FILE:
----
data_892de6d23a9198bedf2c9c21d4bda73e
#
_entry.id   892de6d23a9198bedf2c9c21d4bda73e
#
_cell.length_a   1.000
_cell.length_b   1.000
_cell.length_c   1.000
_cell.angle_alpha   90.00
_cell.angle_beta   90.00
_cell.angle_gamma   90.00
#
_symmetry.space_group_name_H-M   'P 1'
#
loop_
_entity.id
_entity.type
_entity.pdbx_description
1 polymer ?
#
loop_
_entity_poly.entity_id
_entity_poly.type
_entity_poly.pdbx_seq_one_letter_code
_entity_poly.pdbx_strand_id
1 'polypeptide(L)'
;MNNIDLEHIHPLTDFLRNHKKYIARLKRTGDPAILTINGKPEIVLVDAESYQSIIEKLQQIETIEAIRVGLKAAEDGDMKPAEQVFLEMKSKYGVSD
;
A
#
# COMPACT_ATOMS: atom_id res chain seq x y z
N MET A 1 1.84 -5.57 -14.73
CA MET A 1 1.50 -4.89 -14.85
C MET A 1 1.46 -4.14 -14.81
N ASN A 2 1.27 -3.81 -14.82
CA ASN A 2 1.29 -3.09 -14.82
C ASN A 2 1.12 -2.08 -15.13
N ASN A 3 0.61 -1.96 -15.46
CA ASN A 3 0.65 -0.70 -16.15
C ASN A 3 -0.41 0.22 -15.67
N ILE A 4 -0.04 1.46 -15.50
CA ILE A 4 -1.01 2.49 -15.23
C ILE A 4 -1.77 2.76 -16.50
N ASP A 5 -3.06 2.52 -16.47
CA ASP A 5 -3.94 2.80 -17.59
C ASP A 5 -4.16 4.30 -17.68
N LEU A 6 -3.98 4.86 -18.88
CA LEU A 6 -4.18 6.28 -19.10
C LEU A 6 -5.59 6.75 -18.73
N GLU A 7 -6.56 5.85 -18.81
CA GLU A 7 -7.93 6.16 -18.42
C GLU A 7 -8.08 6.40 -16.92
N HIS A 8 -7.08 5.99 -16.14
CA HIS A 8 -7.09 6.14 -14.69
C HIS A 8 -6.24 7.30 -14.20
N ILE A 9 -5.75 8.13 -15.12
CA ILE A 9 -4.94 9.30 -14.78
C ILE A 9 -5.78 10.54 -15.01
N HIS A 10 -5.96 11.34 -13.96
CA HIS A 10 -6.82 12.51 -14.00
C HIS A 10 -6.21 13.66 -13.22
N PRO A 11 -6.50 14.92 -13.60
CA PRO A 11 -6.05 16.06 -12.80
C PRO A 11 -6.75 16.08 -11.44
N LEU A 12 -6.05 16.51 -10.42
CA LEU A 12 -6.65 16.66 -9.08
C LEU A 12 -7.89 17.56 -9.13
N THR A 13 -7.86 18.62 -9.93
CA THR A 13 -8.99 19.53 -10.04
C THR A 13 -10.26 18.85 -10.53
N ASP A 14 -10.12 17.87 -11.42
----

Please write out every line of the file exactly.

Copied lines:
data_892de6d23a9198bedf2c9c21d4bda73e
#
_entry.id   892de6d23a9198bedf2c9c21d4bda73e
#
_cell.length_a   1.000
_cell.length_b   1.000
_cell.length_c   1.000
_cell.angle_alpha   90.00
_cell.angle_beta   90.00
_cell.angle_gamma   90.00
#
_symmetry.space_group_name_H-M   'P 1'
#
loop_
_entity.id
_entity.type
_entity.pdbx_description
1 polymer ?
#
loop_
_entity_poly.entity_id
_entity_poly.type
_entity_poly.pdbx_seq_one_letter_code
_entity_poly.pdbx_strand_id
1 'polypeptide(L)'
;MNNIDLEHIHPLTDFLRNHKKYIARLKRTGDPAILTINGKPEIVLVDAESYQSIIEKLQQIETIEAIRVGLKAAEDGDMKPAEQVFLEMKSKYGVSD
;
A
#
# COMPACT_ATOMS: atom_id res chain seq x y z
N MET A 1 1.84 -5.57 -14.73
CA MET A 1 1.50 -4.89 -14.85
C MET A 1 1.46 -4.14 -14.81
N ASN A 2 1.27 -3.81 -14.82
CA ASN A 2 1.29 -3.09 -14.82
C ASN A 2 1.12 -2.08 -15.13
N ASN A 3 0.61 -1.96 -15.46
CA ASN A 3 0.65 -0.70 -16.15
C ASN A 3 -0.41 0.22 -15.67
N ILE A 4 -0.04 1.46 -15.50
CA ILE A 4 -1.01 2.49 -15.23
C ILE A 4 -1.77 2.76 -16.50
N ASP A 5 -3.06 2.52 -16.47
CA ASP A 5 -3.94 2.80 -17.59
C ASP A 5 -4.16 4.30 -17.68
N LEU A 6 -3.98 4.86 -18.88
CA LEU A 6 -4.18 6.28 -19.10
C LEU A 6 -5.59 6.75 -18.73
N GLU A 7 -6.56 5.85 -18.81
CA GLU A 7 -7.93 6.16 -18.42
C GLU A 7 -8.08 6.40 -16.92
N HIS A 8 -7.08 5.99 -16.14
CA HIS A 8 -7.09 6.14 -14.69
C HIS A 8 -6.24 7.30 -14.20
N ILE A 9 -5.75 8.13 -15.12
CA ILE A 9 -4.94 9.30 -14.78
C ILE A 9 -5.78 10.54 -15.01
N HIS A 10 -5.96 11.34 -13.96
CA HIS A 10 -6.82 12.51 -14.00
C HIS A 10 -6.21 13.66 -13.22
N PRO A 11 -6.50 14.92 -13.60
CA PRO A 11 -6.05 16.06 -12.80
C PRO A 11 -6.75 16.08 -11.44
N LEU A 12 -6.05 16.51 -10.42
CA LEU A 12 -6.65 16.66 -9.08
C LEU A 12 -7.89 17.56 -9.13
N THR A 13 -7.86 18.62 -9.93
CA THR A 13 -8.99 19.53 -10.04
C THR A 13 -10.26 18.85 -10.53
N ASP A 14 -10.12 17.87 -11.42